The 26th issue of The Call to Comms is the perfect opportunity to celebrate 25 years of TSF! ;) TSF was indeed officially created in July 1998 - although the humanitarian story of the TSF founders began several years before.

From the thousands of people that were able to call from a refugee camp in Macedonia during the Kosovo war in 1998, to the 180+ missions that TSF has conducted worldwide since then, let's pause for a minute to look at where we've come from and sketch out some prospects for the future.

25 Years of Humanitarian Action and Technology

Where it all started

The idea for TSF was born in 1998, in Kosovo, when Monique Lanne-Petit and Jean-François Cazenave brought satellite telecommunications in the field during a humanitarian crisis – something that hadn’t been done before.

“Charitable organizations were already there to help displaced people. But to our amazement, people were flocking to us to make a call. What we had imagined was proving to be true: their need to communicate was real, and as vital as their need for food and medical care.” Jean-François Cazenave, Co-Founder & President of TSF, on the Kosovo mission, 1998.

Emergency connectivity in natural disasters

Only a few months old, TSF deployed for the first time in a natural disaster in Turkey in 1999 – the first of many, when it became clear that communications supported humanitarian coordination and brought help to those affected.

“Zana, a 10-year-old girl, had been transferred to a field hospital for the most seriously injured. A medical evacuation was the only hope of saving her. The tremor had destroyed her house, and out of a family of 7, only her father had managed to escape death. In this context of chaos, thanks to satellite technology and the technical skills of the TSF team, we were able to give this little girl an identity in record time. I will never forget the chain of emotions: excitement, anguish... and then this great joy, this glimmer of hope shared with her father and the medical team: we had succeeded, Zana could be saved!" Monique Lanne-Petit, on the Afghanistan mission, 2001.

Evolving with technology

TSF installed the first satellite Internet connection in the field in 2001 to support the United Nations in Afghanistan. With the spread of the Internet, and then of smartphones, humanitarian coordination has increasingly relied on it.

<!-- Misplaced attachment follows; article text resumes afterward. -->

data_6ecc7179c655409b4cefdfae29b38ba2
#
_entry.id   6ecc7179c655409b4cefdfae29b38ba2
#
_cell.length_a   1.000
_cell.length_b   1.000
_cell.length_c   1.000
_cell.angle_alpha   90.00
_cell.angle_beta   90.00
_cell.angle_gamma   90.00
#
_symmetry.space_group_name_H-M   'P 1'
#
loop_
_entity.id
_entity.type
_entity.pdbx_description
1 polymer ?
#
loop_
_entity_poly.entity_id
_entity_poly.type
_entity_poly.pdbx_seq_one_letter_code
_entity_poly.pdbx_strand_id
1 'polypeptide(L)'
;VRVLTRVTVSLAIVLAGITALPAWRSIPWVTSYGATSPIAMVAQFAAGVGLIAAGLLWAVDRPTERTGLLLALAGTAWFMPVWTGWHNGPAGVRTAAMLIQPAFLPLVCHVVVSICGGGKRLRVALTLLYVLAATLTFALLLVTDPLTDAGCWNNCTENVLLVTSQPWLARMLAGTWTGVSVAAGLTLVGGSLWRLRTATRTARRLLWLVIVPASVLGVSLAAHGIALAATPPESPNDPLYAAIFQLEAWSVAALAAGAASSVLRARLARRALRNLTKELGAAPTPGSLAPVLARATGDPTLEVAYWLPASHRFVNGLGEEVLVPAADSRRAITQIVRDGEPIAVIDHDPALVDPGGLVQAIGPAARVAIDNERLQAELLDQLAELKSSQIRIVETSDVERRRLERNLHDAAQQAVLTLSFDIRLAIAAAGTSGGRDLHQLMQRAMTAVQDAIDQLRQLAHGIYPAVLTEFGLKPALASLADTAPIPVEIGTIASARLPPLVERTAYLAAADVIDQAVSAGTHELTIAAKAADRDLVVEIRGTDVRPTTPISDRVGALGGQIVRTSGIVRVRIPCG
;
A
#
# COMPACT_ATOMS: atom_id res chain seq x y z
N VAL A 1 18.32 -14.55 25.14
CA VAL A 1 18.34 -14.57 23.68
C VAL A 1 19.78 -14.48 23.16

Today, in Ukraine, thousands of Internally Displaced People benefit everyday from TSF’s Internet access, to contact their loved ones and seek out information, like Kate and Tetyiana.

"Technologies and missions have evolved, but the conviction of TSF's founders remains the same: people come first."

Johanna, ex-TSF staff who deployed during the Balkans crisis, 2016.

Sharing knowledge and contribute to resilience

In 2007, as famine threatened Niger after a drought, TSF worked with the Nigerian government to set up an Early Warning System, to help monitor food market movements and facilitate exchanges of information between farmers. This was one of the first steps to bridge the digital divide that TSF took, but not the last.

Since then, TSF has moved in this direction: opening in 2012 a center in rural Madagascar using new technologies to support young people in their education - last week's issue of Call to Comms, if you missed it -, preparing collaboratively for the increase in extreme weather events.

Discover our full campaign for TSF's 25th anniversary, all in one place! TSF staff, people we helped and worked with recount stories of more than two decades of humanitarian action, one mission for each year.

“The pressure of the climatic, political and technological contexts must lead our NGO to maintain its founding vision with an increasing focus on resilience: Communications for Life serving the life of people.”

Monique Lanne-Petit, Director of TSF

25 Years of TSF: ‘Communications for Life’
To mark the 25th anniversary of the creation of TSF, we want to celebrate the work of our teams throughout the decades, and the importance of communication in humanitarian crises.

This week’s reads

Recent heatwaves show importance of early warning systems

See you next week!